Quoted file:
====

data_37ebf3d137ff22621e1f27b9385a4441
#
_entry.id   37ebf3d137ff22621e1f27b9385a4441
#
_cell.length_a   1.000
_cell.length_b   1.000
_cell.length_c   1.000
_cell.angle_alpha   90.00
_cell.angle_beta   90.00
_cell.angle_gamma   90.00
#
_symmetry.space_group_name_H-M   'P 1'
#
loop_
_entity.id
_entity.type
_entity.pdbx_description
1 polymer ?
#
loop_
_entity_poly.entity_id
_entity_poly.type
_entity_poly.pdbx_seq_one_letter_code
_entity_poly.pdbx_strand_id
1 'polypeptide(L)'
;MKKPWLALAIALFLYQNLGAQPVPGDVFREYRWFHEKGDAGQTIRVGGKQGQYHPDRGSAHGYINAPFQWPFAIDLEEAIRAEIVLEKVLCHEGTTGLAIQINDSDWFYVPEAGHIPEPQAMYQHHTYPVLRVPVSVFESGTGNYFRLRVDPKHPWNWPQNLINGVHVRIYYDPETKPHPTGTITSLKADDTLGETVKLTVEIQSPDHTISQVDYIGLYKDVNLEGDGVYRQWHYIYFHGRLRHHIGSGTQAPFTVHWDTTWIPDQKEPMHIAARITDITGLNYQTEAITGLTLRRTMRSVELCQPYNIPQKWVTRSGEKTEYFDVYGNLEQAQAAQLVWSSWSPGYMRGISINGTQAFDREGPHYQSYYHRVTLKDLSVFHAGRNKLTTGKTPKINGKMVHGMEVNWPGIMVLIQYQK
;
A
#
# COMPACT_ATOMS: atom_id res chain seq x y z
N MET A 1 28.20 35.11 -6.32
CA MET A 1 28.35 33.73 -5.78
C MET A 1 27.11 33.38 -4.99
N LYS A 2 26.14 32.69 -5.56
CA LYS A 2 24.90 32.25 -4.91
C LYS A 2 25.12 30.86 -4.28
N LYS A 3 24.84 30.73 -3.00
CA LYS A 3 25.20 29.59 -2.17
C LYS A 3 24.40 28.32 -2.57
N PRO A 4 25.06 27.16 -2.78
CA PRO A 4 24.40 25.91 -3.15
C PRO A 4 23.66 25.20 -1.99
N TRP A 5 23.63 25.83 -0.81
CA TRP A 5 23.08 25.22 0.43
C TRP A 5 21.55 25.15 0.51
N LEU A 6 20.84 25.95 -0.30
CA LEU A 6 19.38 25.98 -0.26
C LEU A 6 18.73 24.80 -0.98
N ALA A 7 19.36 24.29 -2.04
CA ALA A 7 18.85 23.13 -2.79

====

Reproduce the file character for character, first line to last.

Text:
data_37ebf3d137ff22621e1f27b9385a4441
#
_entry.id   37ebf3d137ff22621e1f27b9385a4441
#
_cell.length_a   1.000
_cell.length_b   1.000
_cell.length_c   1.000
_cell.angle_alpha   90.00
_cell.angle_beta   90.00
_cell.angle_gamma   90.00
#
_symmetry.space_group_name_H-M   'P 1'
#
loop_
_entity.id
_entity.type
_entity.pdbx_description
1 polymer ?
#
loop_
_entity_poly.entity_id
_entity_poly.type
_entity_poly.pdbx_seq_one_letter_code
_entity_poly.pdbx_strand_id
1 'polypeptide(L)'
;MKKPWLALAIALFLYQNLGAQPVPGDVFREYRWFHEKGDAGQTIRVGGKQGQYHPDRGSAHGYINAPFQWPFAIDLEEAIRAEIVLEKVLCHEGTTGLAIQINDSDWFYVPEAGHIPEPQAMYQHHTYPVLRVPVSVFESGTGNYFRLRVDPKHPWNWPQNLINGVHVRIYYDPETKPHPTGTITSLKADDTLGETVKLTVEIQSPDHTISQVDYIGLYKDVNLEGDGVYRQWHYIYFHGRLRHHIGSGTQAPFTVHWDTTWIPDQKEPMHIAARITDITGLNYQTEAITGLTLRRTMRSVELCQPYNIPQKWVTRSGEKTEYFDVYGNLEQAQAAQLVWSSWSPGYMRGISINGTQAFDREGPHYQSYYHRVTLKDLSVFHAGRNKLTTGKTPKINGKMVHGMEVNWPGIMVLIQYQK
;
A
#
# COMPACT_ATOMS: atom_id res chain seq x y z
N MET A 1 28.20 35.11 -6.32
CA MET A 1 28.35 33.73 -5.78
C MET A 1 27.11 33.38 -4.99
N LYS A 2 26.14 32.69 -5.56
CA LYS A 2 24.90 32.25 -4.91
C LYS A 2 25.12 30.86 -4.28
N LYS A 3 24.84 30.73 -3.00
CA LYS A 3 25.20 29.59 -2.17
C LYS A 3 24.40 28.32 -2.57
N PRO A 4 25.06 27.16 -2.78
CA PRO A 4 24.40 25.91 -3.15
C PRO A 4 23.66 25.20 -1.99
N TRP A 5 23.63 25.83 -0.81
CA TRP A 5 23.08 25.22 0.43
C TRP A 5 21.55 25.15 0.51
N LEU A 6 20.84 25.95 -0.30
CA LEU A 6 19.38 25.98 -0.26
C LEU A 6 18.73 24.80 -0.98
N ALA A 7 19.36 24.29 -2.04
CA ALA A 7 18.85 23.13 -2.79